Here is a pictorial depiction of two gentlemen of Kerala wearing the white equivalent of the lungi, called Mundu in Kerala.
A toddy shop is a drinking establishment common in parts of India (particularly Kerala) where palm toddy, a mildly alcoholic beverage made from the sap of palm trees, is served along with food.
“The Legendary Lungi.
Just as the national bird of Kerala is Mosquito, her national dress is ‘Lungi’. Pronounced as ‘Lu’ as in loo and ‘ngi ‘ as in ‘mongey’, a lungi can be identified by its floral or window-curtain pattern. ‘Mundu’ is the white variation of lungi and is worn on special occasions like hartal or bandh days, weddings and Onam.
Lungi is simple and ‘down to earth’ like the mallu wearing it. Lungi is the beginning and the end of evolution in its category. Wearing something on the top half of your body is optional when you are wearing a lungi. Lungi is a strategic dress. It’s like a one-size-fits-all bottoms for Keralites.
The technique of wearing a lungi/mundu is passed on from generation to generation through word of mouth like the British Constitution. If you think it is an easy task wearing it, just try it once! It requires techniques like breath control and yoga that is a notch higher than sudarshan kriya of AOL. A lungi/mundu when perfectly worn won’t come off even in a quake of 8 on the richter scale. A lungi is not attached to the waist using duct tape, staple, rope or velcro. It’s a bit of mallu magic whose formula is a closely guarded secret like the Coca Cola chemicals.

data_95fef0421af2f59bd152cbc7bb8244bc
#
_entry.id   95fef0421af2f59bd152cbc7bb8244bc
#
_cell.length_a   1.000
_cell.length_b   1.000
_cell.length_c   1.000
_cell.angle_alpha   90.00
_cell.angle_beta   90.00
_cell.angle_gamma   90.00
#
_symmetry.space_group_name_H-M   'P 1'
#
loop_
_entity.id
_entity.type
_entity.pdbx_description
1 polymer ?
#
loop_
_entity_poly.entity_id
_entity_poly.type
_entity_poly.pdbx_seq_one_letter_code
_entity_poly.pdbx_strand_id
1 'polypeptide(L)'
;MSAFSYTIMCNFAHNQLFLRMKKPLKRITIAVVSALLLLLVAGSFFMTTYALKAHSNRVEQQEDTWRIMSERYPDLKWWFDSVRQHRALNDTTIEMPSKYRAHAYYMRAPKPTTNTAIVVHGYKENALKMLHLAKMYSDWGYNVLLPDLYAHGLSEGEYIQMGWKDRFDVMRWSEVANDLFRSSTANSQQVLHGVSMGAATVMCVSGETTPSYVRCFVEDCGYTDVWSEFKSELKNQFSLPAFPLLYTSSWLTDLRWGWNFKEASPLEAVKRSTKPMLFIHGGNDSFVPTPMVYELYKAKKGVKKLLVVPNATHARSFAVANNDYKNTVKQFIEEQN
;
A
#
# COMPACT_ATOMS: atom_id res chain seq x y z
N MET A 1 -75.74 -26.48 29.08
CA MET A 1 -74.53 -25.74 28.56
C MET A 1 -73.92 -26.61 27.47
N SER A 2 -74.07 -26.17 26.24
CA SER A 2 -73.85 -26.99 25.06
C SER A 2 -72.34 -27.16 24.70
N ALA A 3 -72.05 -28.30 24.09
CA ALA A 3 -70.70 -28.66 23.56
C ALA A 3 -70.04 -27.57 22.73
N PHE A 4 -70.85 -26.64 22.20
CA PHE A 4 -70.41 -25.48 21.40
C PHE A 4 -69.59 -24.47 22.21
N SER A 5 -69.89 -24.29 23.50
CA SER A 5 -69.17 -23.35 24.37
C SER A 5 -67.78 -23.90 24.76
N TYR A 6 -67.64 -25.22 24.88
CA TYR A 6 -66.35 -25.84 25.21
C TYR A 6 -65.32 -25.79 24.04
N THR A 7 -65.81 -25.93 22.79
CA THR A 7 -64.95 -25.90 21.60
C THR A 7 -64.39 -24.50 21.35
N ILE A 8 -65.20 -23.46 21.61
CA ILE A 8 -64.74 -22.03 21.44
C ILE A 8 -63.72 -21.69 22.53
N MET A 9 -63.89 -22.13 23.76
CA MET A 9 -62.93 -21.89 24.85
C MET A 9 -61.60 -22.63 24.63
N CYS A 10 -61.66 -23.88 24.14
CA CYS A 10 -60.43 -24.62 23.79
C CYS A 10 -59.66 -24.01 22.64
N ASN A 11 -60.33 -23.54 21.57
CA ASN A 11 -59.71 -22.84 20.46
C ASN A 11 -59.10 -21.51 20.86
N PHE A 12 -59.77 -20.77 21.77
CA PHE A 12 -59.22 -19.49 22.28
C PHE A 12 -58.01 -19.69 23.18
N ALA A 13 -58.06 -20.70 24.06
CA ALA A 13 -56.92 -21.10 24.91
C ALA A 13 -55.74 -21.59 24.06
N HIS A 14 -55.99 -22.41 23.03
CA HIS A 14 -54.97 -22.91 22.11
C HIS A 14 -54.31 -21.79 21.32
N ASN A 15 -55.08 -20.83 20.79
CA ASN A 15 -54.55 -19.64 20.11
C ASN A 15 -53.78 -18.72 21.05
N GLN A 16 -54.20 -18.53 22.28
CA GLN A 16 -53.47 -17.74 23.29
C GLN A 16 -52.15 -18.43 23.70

A lungi can be worn ‘Full Mast’ or ‘Half Mast’ like a national flag. A ‘Full Mast’ lungi is when you are showing respect to an elderly or the dead. Wearing it at full mast has lots of disadvantages. A major disadvantage is when a dog runs after you. When you are wearing a lungi/mundu at full mast, the advantage is mainly for the female onlookers who are spared the ordeal of swooning at the sight of hairy legs.
Wearing a lungi ‘Half Mast’ is when you wear it exposing yourself like those C grade movie starlets. A mallu can play cricket, football or simply run when the lungi is worn at half mast. A mallu can even climb a coconut tree wearing lungi in half mast. “It’s not good manners, especially for ladies from decent families, to look up at a mallu climbing a coconut tree”- Confucius (or is it Abdul Kalam?)